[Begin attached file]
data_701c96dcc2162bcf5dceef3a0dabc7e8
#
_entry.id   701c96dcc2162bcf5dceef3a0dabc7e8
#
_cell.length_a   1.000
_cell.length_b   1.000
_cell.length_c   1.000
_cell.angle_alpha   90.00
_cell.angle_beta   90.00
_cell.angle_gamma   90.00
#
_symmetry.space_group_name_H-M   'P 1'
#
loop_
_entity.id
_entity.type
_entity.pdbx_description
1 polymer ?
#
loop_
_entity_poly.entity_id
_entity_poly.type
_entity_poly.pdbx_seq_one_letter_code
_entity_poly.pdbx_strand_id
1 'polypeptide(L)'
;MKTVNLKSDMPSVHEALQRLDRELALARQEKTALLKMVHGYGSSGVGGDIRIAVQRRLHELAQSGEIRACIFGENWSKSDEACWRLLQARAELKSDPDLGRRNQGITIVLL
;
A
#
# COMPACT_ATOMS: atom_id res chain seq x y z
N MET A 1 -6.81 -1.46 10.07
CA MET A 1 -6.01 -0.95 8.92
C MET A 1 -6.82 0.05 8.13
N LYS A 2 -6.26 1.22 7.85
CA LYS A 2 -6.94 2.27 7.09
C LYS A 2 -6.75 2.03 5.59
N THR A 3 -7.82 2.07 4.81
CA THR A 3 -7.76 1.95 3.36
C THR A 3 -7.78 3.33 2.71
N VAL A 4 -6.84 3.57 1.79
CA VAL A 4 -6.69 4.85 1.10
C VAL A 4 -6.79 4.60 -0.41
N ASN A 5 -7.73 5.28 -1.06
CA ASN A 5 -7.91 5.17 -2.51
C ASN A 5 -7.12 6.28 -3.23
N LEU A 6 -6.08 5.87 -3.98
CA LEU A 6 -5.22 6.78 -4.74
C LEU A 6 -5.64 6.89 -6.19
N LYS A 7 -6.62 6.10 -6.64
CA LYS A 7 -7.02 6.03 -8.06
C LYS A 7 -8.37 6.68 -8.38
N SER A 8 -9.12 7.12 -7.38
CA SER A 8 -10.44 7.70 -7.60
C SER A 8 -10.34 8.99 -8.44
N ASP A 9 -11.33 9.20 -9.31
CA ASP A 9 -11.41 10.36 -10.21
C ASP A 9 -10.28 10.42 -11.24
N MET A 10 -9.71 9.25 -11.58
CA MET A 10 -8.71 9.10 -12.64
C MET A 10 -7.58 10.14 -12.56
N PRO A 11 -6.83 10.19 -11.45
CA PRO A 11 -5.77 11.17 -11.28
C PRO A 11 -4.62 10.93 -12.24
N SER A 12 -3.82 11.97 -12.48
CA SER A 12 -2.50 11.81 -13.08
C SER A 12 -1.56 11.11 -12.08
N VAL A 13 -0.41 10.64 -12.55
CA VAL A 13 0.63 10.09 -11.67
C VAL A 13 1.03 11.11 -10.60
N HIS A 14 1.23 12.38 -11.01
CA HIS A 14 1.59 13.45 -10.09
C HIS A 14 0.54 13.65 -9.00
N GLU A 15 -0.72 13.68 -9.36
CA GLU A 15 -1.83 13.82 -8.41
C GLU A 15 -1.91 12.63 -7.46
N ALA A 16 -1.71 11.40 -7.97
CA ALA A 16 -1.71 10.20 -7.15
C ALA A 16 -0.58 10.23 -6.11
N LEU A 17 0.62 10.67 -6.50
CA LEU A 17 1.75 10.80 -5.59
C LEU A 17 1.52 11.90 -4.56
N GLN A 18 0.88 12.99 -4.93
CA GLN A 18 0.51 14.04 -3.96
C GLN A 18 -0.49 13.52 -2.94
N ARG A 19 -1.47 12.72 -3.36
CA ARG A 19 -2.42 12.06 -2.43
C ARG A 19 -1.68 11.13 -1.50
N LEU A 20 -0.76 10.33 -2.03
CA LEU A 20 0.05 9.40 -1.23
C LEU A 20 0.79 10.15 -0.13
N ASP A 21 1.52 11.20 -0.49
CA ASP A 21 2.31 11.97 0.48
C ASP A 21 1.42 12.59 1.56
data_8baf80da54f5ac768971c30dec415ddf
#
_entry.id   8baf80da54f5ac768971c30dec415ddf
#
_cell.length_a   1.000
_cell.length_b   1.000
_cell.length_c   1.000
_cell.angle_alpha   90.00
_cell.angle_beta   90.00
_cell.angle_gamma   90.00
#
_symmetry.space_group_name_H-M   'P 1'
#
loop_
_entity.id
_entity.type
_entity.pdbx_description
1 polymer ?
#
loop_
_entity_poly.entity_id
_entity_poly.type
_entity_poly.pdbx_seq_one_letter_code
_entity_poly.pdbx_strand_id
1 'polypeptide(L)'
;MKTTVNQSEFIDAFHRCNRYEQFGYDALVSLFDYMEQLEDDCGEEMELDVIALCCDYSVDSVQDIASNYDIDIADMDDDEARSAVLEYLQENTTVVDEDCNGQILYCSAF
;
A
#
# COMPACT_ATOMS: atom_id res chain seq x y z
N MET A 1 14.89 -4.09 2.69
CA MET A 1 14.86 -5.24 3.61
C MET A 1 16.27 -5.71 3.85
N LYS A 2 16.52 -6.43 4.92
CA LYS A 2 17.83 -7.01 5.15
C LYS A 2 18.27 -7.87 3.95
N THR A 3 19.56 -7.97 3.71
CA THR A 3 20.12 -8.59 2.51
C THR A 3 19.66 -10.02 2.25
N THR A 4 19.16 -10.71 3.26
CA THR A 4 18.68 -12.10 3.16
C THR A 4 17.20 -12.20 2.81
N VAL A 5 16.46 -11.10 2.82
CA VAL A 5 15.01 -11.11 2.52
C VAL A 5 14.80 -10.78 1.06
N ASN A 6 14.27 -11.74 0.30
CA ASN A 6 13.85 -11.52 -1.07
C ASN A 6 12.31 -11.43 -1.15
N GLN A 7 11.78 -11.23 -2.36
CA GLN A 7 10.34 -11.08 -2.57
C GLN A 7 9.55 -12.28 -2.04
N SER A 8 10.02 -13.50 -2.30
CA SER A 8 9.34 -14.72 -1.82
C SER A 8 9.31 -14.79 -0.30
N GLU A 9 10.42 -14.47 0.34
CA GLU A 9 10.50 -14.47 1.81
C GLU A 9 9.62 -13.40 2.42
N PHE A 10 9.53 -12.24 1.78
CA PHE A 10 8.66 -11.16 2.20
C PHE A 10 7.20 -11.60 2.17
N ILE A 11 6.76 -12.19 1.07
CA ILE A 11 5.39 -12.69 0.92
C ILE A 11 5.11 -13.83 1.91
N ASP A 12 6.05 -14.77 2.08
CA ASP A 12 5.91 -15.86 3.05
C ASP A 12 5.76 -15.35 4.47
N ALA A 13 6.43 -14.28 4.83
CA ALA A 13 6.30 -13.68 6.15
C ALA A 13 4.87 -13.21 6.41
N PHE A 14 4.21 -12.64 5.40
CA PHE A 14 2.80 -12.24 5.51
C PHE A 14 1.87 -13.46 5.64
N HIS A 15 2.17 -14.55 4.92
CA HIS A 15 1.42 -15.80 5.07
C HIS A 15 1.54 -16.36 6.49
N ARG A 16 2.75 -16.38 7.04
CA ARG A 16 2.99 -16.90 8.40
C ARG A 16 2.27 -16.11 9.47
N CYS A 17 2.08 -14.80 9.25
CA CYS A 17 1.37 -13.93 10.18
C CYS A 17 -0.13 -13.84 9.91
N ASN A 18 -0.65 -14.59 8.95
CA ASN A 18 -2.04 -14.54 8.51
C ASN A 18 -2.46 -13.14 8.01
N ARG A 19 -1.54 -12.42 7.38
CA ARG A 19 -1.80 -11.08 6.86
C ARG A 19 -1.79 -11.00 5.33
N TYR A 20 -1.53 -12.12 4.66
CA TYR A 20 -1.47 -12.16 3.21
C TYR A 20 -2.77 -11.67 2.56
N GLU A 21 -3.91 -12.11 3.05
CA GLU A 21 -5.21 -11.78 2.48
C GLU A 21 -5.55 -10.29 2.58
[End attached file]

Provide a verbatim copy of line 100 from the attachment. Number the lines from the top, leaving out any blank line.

_cell.length_c   1.000